Cancer Diet: Fast, Easy & Healthy Meals | Cook and Learn
What should I be eating to boost my health? Sometimes it feels overwhelming to prepare a meal that’s both good for our bodies and won’t take forever to put together.
That’s why we’ve put together a series called Cook & Learn to promote how food can be medicine for our community members. This is in partnership with our friends at Diverse Health Hub.
Note: This is not a substitution for nutrition and medical advice from professional experts.
- Episode 01: Healthy Benefits of Garlic
- Episode 02: Healthy Benefits of Brussels Sprouts
- Episode 03: Pumpkin Hummus
- Episode 04: Hidden Benefits of Kale
- Episode 05: On-the-Go Green Monster Frittata Bites
Episode 01: Healthy Benefits of Garlic
Garlic is known to be heart-healthy, in addition to bringing flavor to all recipes. In this video, nurse Melanie Villa shows us how to cook using garlic to spice up a fast, easy, and most importantly, healthful meal.
Recipe: Hidden Garlic Broccoli and Beef
- 1-1/4 pounds flank steak, sliced thin
- 1 tablespoon vegetable oil
- 2 cups broccoli florets
- 2 tablespoon minced fresh ginger
- 1/4 cup oyster sauce
- 1/4 cup beef broth or water
- 1 tablespoon brown sugar
- 2 teaspoon toasted sesame oil
- 1 teaspoon soy sauce
- 1 teaspoon cornstarch
- Salt and pepper to taste
Medical Properties of Garlic
Has anyone ever told you to eat some garlic when you’re fighting off a cold? Well, it turns out they’re not wrong in giving you that advice after all.
Garlic contains the important substances of sulphur and quercetin that help the body in numerous and unexpected ways. It’s been shown to work as an antibiotic, antioxidant, antibacterial, antifungal, and antihistamine medical agent.
What do all those things mean exactly? They translate to fighting a variety of ailments like the common cold, fungal infections, allergies, and cancer among other things.
Episode 02: Healthy Benefits of Brussels Sprouts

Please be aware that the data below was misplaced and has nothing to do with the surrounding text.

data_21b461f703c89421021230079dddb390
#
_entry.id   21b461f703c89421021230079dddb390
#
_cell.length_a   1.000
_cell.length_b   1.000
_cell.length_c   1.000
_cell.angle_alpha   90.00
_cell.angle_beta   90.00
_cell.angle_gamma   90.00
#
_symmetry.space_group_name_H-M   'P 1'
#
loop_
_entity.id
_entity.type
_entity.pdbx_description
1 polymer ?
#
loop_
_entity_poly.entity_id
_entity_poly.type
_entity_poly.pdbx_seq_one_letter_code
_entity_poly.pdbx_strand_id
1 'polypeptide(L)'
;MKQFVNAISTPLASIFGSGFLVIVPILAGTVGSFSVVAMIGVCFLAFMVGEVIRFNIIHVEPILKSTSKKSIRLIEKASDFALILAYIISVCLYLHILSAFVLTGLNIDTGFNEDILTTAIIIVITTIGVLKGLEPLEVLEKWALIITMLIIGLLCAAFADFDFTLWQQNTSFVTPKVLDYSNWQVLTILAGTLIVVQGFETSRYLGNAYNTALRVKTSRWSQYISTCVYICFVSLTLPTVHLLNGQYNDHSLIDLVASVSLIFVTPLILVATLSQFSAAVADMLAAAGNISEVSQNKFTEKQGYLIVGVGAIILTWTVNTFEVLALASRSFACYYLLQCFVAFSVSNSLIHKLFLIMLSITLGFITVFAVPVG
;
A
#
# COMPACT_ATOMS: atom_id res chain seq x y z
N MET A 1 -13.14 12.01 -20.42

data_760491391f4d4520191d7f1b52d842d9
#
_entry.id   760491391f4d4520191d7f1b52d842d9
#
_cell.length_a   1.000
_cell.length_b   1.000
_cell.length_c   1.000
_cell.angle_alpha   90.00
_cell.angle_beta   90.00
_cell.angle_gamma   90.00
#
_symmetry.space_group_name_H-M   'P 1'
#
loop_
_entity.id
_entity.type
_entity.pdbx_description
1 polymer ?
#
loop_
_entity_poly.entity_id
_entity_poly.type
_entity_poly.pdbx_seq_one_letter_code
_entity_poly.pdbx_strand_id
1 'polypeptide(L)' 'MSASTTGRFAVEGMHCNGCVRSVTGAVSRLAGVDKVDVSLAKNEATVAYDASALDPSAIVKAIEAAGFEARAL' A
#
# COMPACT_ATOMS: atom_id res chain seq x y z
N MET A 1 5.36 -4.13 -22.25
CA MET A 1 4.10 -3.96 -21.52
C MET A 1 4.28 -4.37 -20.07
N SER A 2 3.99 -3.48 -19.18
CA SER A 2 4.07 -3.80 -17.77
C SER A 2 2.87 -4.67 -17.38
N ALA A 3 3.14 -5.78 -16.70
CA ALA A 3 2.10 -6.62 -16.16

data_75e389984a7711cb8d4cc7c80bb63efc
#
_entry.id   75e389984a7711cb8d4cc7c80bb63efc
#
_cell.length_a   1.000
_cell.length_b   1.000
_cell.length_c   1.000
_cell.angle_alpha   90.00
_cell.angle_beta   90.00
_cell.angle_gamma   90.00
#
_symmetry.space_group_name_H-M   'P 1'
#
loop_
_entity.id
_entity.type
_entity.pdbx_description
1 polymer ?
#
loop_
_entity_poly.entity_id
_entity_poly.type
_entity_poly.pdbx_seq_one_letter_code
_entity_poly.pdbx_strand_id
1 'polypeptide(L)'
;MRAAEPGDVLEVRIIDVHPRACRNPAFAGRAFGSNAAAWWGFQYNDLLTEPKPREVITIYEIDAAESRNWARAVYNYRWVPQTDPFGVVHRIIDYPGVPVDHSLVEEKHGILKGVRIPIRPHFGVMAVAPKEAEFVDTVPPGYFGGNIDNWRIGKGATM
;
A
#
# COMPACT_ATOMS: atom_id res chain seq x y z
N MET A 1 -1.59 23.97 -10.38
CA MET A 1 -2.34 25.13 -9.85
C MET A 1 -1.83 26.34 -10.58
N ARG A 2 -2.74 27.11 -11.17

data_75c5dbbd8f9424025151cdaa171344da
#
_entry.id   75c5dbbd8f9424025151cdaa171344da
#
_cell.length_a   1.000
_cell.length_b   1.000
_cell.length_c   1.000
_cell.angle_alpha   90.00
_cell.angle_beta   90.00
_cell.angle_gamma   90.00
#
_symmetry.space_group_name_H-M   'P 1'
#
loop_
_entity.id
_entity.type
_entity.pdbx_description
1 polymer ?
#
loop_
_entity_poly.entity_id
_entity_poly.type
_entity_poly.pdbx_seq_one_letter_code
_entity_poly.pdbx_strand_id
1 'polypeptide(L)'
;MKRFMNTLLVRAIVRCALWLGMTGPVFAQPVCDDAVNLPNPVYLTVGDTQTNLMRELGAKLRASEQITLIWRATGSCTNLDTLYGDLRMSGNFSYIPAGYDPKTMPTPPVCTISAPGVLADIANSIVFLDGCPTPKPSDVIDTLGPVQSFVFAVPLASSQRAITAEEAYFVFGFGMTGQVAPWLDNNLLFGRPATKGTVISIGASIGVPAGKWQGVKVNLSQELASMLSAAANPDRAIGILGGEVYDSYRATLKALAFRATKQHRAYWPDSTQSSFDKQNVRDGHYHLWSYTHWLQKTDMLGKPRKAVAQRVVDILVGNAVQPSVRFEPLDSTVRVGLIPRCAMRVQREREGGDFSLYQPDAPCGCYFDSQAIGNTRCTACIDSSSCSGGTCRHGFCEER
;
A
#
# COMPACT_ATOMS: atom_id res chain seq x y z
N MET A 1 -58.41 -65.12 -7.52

What are the hidden health benefits of Brussels sprouts? Watch our latest video featuring Melanie Villa, who shows how you can cook a quick, easy, and healthful lemon parmesan Brussels sprouts recipe!
Recipe for Lemon Parmesan Brussels Sprouts
- 1 tablespoon olive oil
- Salt and pepper
- Juice of 2 lemons
- 1/4 cup shaved Parmesan cheese
- 2 to 3 cloves of garlic, minced or pressed
- 1 tablespoon fresh thyme leaves
- 1 tablespoon fresh chopped parsley leaves
- Pinch of red pepper flakes
- 1. Preheat oven to 400
- 2. Toss Brussels sprouts in olive oil & sprinkle salt and pepper
- 3. Transfer to a parchment lined baking sheet
- 4. Place cut side facing down Bake for 30 minutes
- 5. Toss half way through
- 6. Serve warm spritzed with more lemon juice and top with Parmesan cheese
Medical Properties of Brussels Sprouts
Brussels sprouts are rich in several important nutrients for the body including folate, vitamin C, vitamin K, and the carotenoids of beta-carotene, lutein, and zeaxanthin. They are also very good sources of manganese, vitamin B6, dietary fiber, choline, copper, vitamin B1, potassium, phosphorus, and omega-3 fatty acids.
Brussels sprouts belong to the cruciferous vegetable family that includes broccoli, cauliflower, collard greens, kale, and cabbage. The processes of cooking and digestion break down to a phytochemical called isothiocyanate that researchers have discovered to have anti-cancer effects in fighting against DNA damage and against growth within tumor cells.
Medical experts tout Brussels sprouts for their role in helping with bone and skin health, lowering cholesterol, balancing hormone levels, improving digestion, reducing oxidative stress, decreasing the risk of obesity and diabetes, protecting the heart, reducing inflammation, aiding the immune system, and increasing circulation.